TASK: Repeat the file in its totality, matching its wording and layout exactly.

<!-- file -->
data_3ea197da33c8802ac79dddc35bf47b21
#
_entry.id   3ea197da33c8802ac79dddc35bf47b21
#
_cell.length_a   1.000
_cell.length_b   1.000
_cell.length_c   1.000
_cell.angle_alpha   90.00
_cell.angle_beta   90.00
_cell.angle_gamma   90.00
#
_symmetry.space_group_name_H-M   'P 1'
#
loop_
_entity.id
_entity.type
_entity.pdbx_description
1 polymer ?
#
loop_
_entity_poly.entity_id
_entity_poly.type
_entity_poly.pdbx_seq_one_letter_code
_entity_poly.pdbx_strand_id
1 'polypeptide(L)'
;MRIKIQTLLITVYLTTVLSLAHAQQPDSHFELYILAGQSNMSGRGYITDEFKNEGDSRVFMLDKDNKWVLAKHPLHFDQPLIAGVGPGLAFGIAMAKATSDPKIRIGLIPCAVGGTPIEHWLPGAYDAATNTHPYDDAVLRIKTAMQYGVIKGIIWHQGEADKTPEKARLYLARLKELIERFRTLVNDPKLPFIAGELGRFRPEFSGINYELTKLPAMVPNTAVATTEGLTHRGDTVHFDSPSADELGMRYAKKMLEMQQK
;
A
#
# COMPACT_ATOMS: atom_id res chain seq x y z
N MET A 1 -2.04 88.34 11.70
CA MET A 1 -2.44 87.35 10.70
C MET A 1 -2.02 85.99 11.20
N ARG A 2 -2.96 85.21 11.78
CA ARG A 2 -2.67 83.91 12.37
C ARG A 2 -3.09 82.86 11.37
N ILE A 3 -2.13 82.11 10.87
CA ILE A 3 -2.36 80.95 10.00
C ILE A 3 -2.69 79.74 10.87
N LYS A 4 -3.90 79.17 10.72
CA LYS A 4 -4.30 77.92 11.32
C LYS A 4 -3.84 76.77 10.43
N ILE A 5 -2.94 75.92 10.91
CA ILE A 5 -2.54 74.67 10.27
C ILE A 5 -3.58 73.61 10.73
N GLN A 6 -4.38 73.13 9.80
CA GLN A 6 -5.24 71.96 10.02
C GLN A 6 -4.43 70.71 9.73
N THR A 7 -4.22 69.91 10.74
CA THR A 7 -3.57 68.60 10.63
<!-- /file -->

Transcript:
data_3ea197da33c8802ac79dddc35bf47b21
#
_entry.id   3ea197da33c8802ac79dddc35bf47b21
#
_cell.length_a   1.000
_cell.length_b   1.000
_cell.length_c   1.000
_cell.angle_alpha   90.00
_cell.angle_beta   90.00
_cell.angle_gamma   90.00
#
_symmetry.space_group_name_H-M   'P 1'
#
loop_
_entity.id
_entity.type
_entity.pdbx_description
1 polymer ?
#
loop_
_entity_poly.entity_id
_entity_poly.type
_entity_poly.pdbx_seq_one_letter_code
_entity_poly.pdbx_strand_id
1 'polypeptide(L)'
;MRIKIQTLLITVYLTTVLSLAHAQQPDSHFELYILAGQSNMSGRGYITDEFKNEGDSRVFMLDKDNKWVLAKHPLHFDQPLIAGVGPGLAFGIAMAKATSDPKIRIGLIPCAVGGTPIEHWLPGAYDAATNTHPYDDAVLRIKTAMQYGVIKGIIWHQGEADKTPEKARLYLARLKELIERFRTLVNDPKLPFIAGELGRFRPEFSGINYELTKLPAMVPNTAVATTEGLTHRGDTVHFDSPSADELGMRYAKKMLEMQQK
;
A
#
# COMPACT_ATOMS: atom_id res chain seq x y z
N MET A 1 -2.04 88.34 11.70
CA MET A 1 -2.44 87.35 10.70
C MET A 1 -2.02 85.99 11.20
N ARG A 2 -2.96 85.21 11.78
CA ARG A 2 -2.67 83.91 12.37
C ARG A 2 -3.09 82.86 11.37
N ILE A 3 -2.13 82.11 10.87
CA ILE A 3 -2.36 80.95 10.00
C ILE A 3 -2.69 79.74 10.87
N LYS A 4 -3.90 79.17 10.72
CA LYS A 4 -4.30 77.92 11.32
C LYS A 4 -3.84 76.77 10.43
N ILE A 5 -2.94 75.92 10.91
CA ILE A 5 -2.54 74.67 10.27
C ILE A 5 -3.58 73.61 10.73
N GLN A 6 -4.38 73.13 9.80
CA GLN A 6 -5.24 71.96 10.02
C GLN A 6 -4.43 70.71 9.73
N THR A 7 -4.22 69.91 10.74
CA THR A 7 -3.57 68.60 10.63